We printed it in 24"x18"  at London Drugs (along with all of our other printing) and they did a great job. We went with 2 11"x 14" images along the top, the one on the left was taken in Rome, we had just arrived after a bit of a kerfuffle at the train station and then a mix-up picking up our keys and a rude person at the gelateria. While Rose kindly waited in line for some delicious gelato, I listened to the cello playing, tuxedo wearing busker in the most picturesque little alley staircase, it was quite magical and I took a couple of quick pictures (after depositing a few euros in appreciation).

Also in the top center is another shot of Venice taken on a misty morning on one of the smaller canals that criss-cross the city. Our first morning in Venice we woke up to some gorgeous fog blanketing the city and I loved it! On the top right side is a smaller shot of the ceiling in the Pantheon with a nice little beam of light shining through the 27 foot wide oculus. What an amazing building, we visited several times at different times of the day and it was always beautiful. Below that is another image from Rome, this one was taken in the Capitoline Museums but I don't remember who it is. The one below it on the right is a fairly modern statue built into the hillside in the town of Monterosso al Mare, Cinque Terre, Italy. This statue called Il Gigante, was built from concrete in 1910 but rough seas and allied bombs during WW2 have left this image of Neptune holding the waves at bay looking pretty forlorn and shabby. We both loved finding the statue there at the end of the beach and we visited it several times (gelato in hand) during our 4 days in Monterosso.

The living room with the couch half finished, but the art wall complete!
Stay tuned for part 2 of Reno's with Rosie where we do all kinds of other weird and wonderful things around the house over the Christmas Holidays.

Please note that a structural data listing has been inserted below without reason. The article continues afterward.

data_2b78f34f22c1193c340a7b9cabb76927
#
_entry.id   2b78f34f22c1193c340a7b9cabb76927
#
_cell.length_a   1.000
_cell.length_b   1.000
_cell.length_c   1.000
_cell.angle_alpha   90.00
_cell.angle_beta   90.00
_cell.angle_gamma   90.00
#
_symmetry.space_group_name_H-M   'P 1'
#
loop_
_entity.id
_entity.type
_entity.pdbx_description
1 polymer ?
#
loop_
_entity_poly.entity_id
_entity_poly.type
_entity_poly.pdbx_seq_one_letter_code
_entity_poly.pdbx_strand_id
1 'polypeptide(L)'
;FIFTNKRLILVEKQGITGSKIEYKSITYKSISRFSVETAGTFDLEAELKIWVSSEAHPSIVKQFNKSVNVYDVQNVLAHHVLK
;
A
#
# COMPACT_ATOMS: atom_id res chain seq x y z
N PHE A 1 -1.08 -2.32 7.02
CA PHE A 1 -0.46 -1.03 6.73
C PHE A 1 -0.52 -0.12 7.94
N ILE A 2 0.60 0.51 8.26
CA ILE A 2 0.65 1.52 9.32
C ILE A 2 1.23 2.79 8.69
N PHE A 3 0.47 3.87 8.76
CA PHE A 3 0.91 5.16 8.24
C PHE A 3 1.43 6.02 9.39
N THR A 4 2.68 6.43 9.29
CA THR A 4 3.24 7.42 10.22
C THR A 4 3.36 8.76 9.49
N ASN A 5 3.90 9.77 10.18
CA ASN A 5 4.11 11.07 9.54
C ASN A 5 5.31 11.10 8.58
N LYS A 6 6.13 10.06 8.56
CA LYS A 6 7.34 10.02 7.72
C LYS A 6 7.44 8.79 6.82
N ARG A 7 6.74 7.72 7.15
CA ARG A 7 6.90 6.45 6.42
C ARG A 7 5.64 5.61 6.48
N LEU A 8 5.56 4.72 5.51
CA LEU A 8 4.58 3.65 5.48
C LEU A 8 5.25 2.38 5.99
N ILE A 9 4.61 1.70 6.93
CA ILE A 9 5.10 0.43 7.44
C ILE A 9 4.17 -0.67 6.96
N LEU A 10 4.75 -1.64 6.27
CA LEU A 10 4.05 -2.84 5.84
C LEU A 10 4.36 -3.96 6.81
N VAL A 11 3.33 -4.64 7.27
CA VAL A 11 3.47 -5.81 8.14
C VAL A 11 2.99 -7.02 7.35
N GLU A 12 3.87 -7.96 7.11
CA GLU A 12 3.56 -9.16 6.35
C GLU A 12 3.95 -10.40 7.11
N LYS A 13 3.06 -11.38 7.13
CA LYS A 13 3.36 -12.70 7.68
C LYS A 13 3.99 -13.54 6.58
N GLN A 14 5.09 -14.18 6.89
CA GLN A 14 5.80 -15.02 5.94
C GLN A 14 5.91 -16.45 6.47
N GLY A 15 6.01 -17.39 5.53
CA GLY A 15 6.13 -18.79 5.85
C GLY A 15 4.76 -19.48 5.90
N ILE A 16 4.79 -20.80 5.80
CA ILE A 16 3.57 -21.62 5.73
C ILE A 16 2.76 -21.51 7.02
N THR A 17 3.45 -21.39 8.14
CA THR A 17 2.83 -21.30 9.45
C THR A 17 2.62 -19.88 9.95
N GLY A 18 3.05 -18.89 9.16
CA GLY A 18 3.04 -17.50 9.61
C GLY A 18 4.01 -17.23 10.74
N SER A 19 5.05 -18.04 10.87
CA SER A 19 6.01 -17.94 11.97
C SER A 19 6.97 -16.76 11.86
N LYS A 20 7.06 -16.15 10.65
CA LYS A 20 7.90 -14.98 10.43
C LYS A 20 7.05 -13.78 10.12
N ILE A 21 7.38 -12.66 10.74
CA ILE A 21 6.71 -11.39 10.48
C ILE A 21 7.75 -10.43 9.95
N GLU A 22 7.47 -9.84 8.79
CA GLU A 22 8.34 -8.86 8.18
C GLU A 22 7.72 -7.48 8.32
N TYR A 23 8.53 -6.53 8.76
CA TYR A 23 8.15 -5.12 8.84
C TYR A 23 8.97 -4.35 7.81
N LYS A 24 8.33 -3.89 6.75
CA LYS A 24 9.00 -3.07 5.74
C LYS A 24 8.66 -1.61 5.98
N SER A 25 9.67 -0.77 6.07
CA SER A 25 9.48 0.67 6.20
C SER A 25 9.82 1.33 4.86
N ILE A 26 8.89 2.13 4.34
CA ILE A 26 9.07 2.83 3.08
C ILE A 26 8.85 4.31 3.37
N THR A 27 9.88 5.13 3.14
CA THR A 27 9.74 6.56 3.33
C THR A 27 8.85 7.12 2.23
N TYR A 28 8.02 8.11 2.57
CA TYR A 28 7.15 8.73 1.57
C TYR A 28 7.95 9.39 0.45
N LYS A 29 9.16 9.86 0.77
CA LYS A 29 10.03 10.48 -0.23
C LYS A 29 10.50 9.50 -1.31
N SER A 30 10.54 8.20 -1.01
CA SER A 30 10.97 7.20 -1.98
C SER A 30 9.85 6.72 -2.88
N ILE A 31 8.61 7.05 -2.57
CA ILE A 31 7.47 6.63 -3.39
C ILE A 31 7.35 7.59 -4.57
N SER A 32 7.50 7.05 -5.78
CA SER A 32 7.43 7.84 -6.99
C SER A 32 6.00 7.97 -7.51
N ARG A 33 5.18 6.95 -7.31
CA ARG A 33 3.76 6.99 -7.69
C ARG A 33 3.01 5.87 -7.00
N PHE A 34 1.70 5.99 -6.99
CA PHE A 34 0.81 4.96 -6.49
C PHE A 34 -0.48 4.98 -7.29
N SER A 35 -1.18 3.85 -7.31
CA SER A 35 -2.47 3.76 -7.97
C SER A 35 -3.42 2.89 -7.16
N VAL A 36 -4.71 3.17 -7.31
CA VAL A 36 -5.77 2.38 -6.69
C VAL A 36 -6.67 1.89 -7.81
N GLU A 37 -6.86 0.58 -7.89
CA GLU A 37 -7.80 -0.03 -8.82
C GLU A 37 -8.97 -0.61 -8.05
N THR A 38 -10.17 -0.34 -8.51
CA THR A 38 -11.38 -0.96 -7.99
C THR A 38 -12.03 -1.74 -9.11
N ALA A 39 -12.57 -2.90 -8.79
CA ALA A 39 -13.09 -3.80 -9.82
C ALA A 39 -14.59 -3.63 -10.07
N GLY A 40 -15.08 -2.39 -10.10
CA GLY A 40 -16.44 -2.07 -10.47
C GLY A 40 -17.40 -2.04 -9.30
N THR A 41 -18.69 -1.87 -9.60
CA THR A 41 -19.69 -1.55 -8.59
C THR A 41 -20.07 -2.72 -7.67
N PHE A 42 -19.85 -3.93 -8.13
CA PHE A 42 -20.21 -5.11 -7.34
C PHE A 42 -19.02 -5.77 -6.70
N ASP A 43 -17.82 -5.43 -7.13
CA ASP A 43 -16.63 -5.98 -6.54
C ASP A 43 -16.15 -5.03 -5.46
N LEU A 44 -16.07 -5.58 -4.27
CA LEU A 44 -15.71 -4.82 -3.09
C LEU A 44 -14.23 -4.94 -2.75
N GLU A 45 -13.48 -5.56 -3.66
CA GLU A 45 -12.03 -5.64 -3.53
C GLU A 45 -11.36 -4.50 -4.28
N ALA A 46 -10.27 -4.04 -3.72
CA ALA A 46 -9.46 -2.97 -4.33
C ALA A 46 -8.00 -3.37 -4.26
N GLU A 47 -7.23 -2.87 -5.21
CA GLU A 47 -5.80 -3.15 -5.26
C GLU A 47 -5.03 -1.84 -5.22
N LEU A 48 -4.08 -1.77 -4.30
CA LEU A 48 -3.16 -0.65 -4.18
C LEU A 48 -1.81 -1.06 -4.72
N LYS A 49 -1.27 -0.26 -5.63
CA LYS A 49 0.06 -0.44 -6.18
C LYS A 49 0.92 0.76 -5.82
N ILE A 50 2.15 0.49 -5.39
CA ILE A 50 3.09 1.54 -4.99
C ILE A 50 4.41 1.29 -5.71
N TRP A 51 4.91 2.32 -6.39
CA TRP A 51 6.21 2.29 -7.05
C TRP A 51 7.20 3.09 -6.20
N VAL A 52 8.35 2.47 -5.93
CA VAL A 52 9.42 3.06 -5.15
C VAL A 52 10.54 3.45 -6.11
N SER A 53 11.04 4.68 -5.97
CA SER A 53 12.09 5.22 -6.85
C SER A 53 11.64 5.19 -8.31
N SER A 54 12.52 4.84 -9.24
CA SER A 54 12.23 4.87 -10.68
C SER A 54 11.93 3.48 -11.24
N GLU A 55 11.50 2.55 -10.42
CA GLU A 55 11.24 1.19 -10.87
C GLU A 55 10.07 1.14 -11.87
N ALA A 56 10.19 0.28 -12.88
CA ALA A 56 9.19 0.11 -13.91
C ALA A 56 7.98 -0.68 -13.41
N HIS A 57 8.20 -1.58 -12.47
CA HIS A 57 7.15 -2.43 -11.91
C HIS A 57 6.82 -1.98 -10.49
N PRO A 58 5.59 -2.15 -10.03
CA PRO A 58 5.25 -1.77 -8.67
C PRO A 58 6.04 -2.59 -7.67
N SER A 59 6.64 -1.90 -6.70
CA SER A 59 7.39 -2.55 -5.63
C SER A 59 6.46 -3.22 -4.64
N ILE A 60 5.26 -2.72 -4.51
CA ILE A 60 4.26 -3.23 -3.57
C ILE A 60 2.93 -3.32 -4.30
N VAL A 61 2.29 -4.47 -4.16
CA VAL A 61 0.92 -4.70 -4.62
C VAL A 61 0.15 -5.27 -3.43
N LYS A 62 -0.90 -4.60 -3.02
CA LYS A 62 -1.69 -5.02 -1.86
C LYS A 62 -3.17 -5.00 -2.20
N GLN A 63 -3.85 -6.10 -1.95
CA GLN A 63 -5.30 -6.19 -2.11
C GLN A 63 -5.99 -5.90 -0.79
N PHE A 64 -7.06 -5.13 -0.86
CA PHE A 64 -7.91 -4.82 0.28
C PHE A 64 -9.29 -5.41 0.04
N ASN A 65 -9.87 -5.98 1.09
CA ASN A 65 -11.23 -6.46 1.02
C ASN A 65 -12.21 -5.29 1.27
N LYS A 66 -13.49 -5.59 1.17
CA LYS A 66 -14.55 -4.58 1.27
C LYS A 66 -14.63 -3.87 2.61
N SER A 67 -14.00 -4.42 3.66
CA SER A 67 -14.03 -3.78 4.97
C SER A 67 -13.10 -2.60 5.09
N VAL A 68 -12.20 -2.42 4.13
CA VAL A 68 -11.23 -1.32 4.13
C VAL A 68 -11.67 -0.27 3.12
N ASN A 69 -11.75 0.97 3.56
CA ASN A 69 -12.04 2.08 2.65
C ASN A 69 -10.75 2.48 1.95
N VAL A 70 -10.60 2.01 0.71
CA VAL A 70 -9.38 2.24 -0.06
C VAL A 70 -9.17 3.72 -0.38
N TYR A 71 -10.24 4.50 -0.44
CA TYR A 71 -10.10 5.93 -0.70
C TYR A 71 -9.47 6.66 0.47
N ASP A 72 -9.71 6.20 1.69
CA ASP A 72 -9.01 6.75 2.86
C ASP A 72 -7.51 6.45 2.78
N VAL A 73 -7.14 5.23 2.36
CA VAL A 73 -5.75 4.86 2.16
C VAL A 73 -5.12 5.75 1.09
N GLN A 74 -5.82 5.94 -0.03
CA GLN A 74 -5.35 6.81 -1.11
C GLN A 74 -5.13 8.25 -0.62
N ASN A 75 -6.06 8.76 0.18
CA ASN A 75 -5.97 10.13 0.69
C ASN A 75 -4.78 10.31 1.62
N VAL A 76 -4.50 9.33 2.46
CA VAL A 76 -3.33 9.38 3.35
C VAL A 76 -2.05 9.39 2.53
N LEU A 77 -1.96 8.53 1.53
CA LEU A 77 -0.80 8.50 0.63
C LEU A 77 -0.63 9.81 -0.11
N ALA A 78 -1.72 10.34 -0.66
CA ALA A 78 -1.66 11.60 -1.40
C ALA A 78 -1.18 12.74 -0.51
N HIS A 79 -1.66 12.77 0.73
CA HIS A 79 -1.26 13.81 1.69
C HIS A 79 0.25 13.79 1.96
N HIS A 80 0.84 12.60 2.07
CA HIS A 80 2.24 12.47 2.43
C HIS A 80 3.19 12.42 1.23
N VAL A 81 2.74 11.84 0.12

Monday, February 18, 2013

A Saturday in the City

It's Family Day weekend in Edmonton, the dead of winter, the weather is a little perkier but spring still seems a ways off, oh what to do? Well if you are like me and you have an expired groupon for the Art Gallery of Alberta that you want to use, the farmers market is running at City Hall and you have a new fish eye lens for your camera and your daughter calls and asks what you're doing Saturday, you say, "I'm going downtown, you should come too."

That's pretty much what happened this past Saturday and it was a lot of fun. Kait and Nick met us at City Hall and we puttered around the farmers market for a while and then Nicks dad and sister met us and the six of us spent the day together.

Rose and I love farmers markets and we always spend too much and get into a little trouble buying delicious home made goodies to take home for later. This time though, we were on our best behavior. We are trying to make healthy eating choices and are doing a lot of juicing and smoothies and that sort of thing, so baking and sugar and all of the usual unhealthy choices are out! (mostly)

So we spent most of our shopping time looking at stone milled heritage grain products and fresh vegetables, chocolate ambrosia  (how did that one sneak in there?) and chipotle rhubarb ketchup. While Rose sampled home made Indian food from two different stalls I wandered around taking pictures of our remarkable city hall. It is a very impressive building, bright and airy, with some great chromed benches and beautiful artwork and of course some impressive stairs and columns that photograph quite well.

City Hall Farmer's Market

Our plan was to go for lunch at Tres Carnales, a Mexican restaurant that I've heard quite a few good things about, but when Nick checked their web-site we found out they don't open until 4pm on Saturdays, oh well. We decided to walk over to The Blue Plate Diner and the six of us paraded through some rather grungy scenery over to 104 Street, just in time for the tail end of their brunch menu.